Two Interesting Lectures on Thursday the 10th

The first thing I will attend at Oxford directly related to environmental politics is tomorrow. Professor Patricia Birnie will give a presentation entitled “Exploiting the ambiguities of Article 65 of the Law of the Sea Convention: current practice of the International Whaling Convention” at 12:30pm. It is taking place in lecture room 6 of New College and I encourage anyone interested in the law of the sea to come. Free sandwiches will be provided.

Also tomorrow, at 5:00pm, there will be a lecture at St. Antony’s on the topic: “Marxism: The greatest fantasy of the twentieth century?” Professor Leszek Kolakowski and Professor John Gray will be speaking.

On an entirely unrelated note, several people have asked me to change the font for the blog back to Garamond. This I would be happy to do, since it is a lovely typeface, but for the following problem. When I set the blog up so that Garamond is appropriately legible at 1024×768, the screen resolution used by 67% of readers, anyone viewing the blog on a computer without Garamond, and therefore seeing it in the fallback typeface, sees all the text as ridiculously huge. At present, my knowledge of CSS doesn’t permit me to overcome this, so I will need to stick to fonts that both Windows (83% of readers) and Mac OS (12% of readers) come with by default.

Some perspective

I read something tonight – something Astrid sent me from Ecuador – that makes me feel ashamed about how trivial all the thoughts and concerns represented on this site are. How is it that we can legitimately complain about this or that aspect of life in Oxford when the whole experience of it is incomparably safer and richer than that of a huge tranche of humanity? A vignette of some of the more shocking products of that inequality lends incredible poignancy to the question. A more important question that follows is: what must we do?

To be exposed to the enormity of poverty and injustice is to be charged with an overwhelming ethical sense that something must be done; and yet, the content of that something is unclear. The experience is reminiscent of that of reading an article my aunt wrote: one of an astonished powerlessness. All that I feel as though I can do now is not to forget about it, just because it is usually concealed and peripheral to my thinking. If we are go get anywhere, as a world of people. we need to deal with this.

Perhaps, on the basis of her experiences in South America, Astrid will be able to understand – and help many more of us understand – the complexities and the imperatives involved.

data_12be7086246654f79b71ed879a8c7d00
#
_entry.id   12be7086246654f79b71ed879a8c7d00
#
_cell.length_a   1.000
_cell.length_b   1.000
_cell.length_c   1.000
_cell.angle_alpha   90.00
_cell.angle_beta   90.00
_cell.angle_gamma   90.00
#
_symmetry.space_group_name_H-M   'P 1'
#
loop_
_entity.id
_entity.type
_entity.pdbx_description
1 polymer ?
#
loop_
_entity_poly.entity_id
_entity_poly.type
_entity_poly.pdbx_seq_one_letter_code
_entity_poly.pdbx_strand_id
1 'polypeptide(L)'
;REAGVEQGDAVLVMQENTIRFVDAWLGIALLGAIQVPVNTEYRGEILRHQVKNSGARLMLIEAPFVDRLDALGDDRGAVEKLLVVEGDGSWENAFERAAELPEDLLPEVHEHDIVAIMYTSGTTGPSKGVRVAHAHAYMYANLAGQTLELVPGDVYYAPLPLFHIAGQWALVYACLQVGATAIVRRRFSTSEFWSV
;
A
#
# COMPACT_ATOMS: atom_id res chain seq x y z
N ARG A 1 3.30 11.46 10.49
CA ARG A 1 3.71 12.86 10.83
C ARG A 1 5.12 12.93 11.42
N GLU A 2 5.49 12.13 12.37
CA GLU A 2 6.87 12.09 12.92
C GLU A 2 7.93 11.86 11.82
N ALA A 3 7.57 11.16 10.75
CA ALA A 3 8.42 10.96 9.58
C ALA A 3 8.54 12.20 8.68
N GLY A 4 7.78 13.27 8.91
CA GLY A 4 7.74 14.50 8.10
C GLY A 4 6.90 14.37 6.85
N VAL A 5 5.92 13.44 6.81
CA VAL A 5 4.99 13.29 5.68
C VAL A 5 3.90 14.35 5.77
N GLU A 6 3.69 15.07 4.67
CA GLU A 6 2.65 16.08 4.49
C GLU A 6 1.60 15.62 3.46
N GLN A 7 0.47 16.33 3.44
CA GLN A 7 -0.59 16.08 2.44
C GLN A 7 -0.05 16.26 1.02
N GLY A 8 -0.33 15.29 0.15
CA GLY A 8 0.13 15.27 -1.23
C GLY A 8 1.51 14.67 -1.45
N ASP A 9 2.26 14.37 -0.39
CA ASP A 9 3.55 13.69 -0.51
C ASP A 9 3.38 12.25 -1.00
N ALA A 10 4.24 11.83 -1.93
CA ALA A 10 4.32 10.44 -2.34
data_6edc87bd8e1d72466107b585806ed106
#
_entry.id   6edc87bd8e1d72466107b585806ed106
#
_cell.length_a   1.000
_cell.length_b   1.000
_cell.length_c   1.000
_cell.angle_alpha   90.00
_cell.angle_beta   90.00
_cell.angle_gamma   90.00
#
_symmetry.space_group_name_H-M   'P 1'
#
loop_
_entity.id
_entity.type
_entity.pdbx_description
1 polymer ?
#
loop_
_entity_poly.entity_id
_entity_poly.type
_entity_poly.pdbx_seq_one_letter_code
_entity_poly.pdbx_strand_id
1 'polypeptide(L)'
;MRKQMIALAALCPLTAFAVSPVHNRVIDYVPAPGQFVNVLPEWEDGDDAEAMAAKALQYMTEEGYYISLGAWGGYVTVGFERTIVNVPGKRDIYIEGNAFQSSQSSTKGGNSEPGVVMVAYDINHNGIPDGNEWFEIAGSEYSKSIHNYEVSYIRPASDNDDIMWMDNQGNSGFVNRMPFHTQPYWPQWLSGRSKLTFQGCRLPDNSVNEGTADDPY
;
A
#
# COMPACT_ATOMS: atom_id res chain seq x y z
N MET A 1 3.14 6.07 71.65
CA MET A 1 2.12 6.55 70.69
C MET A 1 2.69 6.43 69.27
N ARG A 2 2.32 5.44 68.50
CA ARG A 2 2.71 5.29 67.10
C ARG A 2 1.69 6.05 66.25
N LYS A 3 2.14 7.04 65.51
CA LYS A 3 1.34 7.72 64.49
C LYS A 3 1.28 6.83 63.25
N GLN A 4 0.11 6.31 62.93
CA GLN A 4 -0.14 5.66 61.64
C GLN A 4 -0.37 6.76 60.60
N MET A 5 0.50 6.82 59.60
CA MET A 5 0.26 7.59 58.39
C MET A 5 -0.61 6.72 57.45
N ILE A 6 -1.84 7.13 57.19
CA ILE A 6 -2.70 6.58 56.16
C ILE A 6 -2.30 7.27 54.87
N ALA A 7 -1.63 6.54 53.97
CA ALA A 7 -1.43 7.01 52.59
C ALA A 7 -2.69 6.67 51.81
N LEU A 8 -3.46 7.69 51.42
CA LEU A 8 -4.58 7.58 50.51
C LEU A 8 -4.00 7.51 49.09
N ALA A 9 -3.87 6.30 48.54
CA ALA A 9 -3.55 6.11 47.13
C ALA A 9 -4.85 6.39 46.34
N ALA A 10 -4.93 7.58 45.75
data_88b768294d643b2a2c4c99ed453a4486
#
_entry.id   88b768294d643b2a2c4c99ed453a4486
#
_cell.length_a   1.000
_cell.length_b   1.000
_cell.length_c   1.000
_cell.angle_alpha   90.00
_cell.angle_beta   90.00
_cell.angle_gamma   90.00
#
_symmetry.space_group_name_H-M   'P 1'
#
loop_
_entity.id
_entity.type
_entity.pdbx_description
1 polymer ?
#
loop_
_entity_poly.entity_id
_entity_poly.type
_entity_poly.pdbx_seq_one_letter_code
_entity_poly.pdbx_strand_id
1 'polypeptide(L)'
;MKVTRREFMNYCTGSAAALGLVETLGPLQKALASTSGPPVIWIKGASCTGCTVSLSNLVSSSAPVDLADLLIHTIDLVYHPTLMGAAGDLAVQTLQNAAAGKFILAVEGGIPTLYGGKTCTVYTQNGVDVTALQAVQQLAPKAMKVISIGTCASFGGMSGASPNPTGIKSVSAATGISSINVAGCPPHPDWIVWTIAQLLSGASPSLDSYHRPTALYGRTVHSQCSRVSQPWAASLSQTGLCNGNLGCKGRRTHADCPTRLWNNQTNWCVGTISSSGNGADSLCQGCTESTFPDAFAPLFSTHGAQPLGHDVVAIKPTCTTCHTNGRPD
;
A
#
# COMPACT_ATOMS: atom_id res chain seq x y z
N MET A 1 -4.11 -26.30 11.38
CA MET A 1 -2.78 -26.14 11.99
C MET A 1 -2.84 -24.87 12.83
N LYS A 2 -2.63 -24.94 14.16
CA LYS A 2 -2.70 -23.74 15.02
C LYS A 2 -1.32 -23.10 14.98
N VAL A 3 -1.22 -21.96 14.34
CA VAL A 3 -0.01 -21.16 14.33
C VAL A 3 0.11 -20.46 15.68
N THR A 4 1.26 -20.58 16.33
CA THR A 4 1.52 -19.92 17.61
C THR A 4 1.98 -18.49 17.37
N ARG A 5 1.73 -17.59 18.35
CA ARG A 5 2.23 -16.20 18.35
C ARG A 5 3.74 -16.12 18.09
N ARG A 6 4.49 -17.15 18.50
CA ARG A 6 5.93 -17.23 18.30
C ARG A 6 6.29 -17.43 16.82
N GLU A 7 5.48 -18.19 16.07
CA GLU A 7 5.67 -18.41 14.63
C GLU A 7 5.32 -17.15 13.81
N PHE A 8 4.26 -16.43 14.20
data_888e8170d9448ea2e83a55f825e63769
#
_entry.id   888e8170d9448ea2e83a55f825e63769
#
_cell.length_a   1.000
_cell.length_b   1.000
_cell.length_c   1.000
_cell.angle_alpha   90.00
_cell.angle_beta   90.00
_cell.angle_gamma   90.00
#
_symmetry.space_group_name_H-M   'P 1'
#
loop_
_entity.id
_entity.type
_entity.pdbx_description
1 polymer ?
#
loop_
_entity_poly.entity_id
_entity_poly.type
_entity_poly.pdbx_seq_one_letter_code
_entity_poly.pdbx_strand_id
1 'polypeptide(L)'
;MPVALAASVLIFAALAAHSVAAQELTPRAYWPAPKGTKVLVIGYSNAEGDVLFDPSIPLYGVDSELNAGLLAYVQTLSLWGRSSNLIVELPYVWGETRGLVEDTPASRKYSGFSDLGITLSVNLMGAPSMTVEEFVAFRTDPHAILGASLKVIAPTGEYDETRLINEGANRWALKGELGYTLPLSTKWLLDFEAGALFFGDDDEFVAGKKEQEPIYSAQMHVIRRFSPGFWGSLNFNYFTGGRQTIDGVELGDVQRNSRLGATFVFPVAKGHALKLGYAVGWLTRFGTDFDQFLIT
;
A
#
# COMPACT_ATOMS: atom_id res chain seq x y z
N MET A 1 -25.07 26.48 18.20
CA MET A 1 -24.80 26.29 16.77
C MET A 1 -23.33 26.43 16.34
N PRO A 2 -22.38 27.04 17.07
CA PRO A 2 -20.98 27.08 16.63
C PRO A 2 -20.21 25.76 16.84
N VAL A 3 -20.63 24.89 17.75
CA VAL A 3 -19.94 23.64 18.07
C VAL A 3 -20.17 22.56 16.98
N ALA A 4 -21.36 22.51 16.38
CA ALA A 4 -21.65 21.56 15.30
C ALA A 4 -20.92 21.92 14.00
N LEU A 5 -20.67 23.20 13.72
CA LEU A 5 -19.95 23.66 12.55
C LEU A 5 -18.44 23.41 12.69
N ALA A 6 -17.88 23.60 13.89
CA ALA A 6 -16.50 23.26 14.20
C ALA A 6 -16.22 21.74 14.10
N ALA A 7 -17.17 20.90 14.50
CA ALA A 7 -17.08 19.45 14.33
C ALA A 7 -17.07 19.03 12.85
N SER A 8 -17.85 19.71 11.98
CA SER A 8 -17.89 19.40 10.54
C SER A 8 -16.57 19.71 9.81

NASCA v.1-0 submitted to the group: rejoice!

Based on my preliminary read, this week’s Economist, which I read at Blenz while awaiting Sarah P, is excellent. Two articles relate directly to the report that it was today’s purpose to complete the first semi-public draft of. Other articles are also very thought provoking. Those interested but without access to the premium content to The Economist should send me an email, so that we can work out some means of sharing the information.

Spending last night with Sarah, drinking beer and talking, was enjoyable, informative, and helpful. I am still often slightly stunned by the incredibly direct and matter-of-fact way she tends to declare her positions. It’s an approach that I find difficult to respond to and am often genuinely flabbergasted by. Still, her ideas about relationships and societal reproductive norms from what might be termed a political/economic game theory perspective have a lot to them. Before I left in the morning, she lent me a copy of the highly interesting history of four critical American thinkers in the years surrounding the civil war: Louis Menand’s The Metaphysical Club. Along with The Great Fire, it now makes up my fiction reading list for the period until my departure on the 21st. Once again, let me take the chance to remind people about my continental departure party on the evening of Saturday, September 17th.

Today’s task, partly completed at the Capilano Library, was the revision of the conclusion of NASCA v.0-95 and the relatively modest editing of the remainder. As pf this afternoon, a semi-definitive version 1.0 has finally be distributed to the rest of the team for input.

In one piece of excellent news, I learned this afternoon that my father’s medical insurance from work will continue to cover me at Oxford for as long as I am a full-time student. I was quite fearful that I would need to spend thousands of dollars on private insurance. Learning that your finances are in better shape than you feared is always welcome, especially when you are taking on more than $10,000 in debt.

[Entry modified, 23 December 2005]